Celestron Nature DX 12x56mm
Binoculars are great for stuff that’s super far away, but sometimes you just need a better look at something closer. Not all binoculars can provide a close-up view if you also want nice magnification, but the Celestron Nature DX binos can do both quite well. They have a close focus level of less than 10 feet.
Upland Optics Perception HD 10x42mm
Weighing less than 1.5 pounds, the Upland Optics Perception HD 10x42mm binoculars are a good choice if you need quality binoculars that won't weigh you down while trekking all day long. Included with the binoculars are a carrying case, lens cloth, neck strap, and lens caps.
Celestron SkyMaster 25x100mm ASTRO
With a 100mm objective lens, the SkyMaster binoculars pick up a ton of light, making them perfect for low light situations. If you'd prefer to mount them on a tripod, these binos have a convenient, built-in mount just for that purpose. They're also fairly easy on the wallet given their level of performance.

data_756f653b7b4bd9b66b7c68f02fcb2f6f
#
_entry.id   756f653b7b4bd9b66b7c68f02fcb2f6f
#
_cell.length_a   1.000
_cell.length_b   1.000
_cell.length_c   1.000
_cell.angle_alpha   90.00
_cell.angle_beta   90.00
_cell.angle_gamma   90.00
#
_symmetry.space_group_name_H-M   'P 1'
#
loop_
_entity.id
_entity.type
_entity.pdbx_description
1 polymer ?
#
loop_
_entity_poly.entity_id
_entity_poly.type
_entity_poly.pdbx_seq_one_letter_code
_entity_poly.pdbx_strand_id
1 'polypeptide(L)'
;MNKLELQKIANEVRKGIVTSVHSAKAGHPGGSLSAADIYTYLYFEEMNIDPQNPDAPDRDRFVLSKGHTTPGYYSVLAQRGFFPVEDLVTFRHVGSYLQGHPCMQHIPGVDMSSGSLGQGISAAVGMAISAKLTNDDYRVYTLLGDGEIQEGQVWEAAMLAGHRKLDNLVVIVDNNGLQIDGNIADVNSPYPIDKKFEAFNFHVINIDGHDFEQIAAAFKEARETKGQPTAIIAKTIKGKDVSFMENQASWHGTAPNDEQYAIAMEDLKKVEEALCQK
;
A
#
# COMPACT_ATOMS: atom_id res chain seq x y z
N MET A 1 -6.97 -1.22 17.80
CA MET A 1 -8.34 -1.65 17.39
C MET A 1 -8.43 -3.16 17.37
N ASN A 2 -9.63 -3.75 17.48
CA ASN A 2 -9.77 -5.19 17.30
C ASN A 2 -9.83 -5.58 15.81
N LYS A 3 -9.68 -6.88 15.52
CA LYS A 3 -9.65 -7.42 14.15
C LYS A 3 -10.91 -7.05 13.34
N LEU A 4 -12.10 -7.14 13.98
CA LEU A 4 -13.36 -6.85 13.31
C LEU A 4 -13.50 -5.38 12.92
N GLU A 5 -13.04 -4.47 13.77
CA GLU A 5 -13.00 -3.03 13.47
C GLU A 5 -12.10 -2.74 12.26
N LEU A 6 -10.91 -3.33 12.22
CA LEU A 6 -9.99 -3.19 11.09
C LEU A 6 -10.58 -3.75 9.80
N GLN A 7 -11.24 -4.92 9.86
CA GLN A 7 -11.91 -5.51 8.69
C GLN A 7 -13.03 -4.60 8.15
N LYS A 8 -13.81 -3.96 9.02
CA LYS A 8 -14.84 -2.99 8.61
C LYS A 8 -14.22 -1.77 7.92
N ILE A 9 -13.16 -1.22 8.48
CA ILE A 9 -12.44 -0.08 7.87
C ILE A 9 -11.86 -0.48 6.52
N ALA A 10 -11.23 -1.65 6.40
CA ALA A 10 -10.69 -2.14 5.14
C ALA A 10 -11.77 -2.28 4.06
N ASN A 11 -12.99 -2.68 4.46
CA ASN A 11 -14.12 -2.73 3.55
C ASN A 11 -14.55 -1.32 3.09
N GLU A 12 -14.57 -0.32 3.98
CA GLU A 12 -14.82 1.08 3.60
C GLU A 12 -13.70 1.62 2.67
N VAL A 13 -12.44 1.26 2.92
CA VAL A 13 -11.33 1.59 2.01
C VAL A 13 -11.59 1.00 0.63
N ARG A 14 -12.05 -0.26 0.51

Swarovski CL Pocket 8x25mm
These pocket binoculars from Swarovski really live up to their name. When folded into their most compact state, they're almost equal in size to your hand. Simply put, if you can fit your hands in your pockets, you can fit these binoculars there, too.
Zeiss 8x42mm Victory SF
If you've got the money, these binoculars from Zeiss are top-notch. When viewing out to 1,000 yards, you still get a sight picture that's 130 yards across, making for an impressive view at any range! They're also water resistant, so fear not if your environment is exceptionally wet.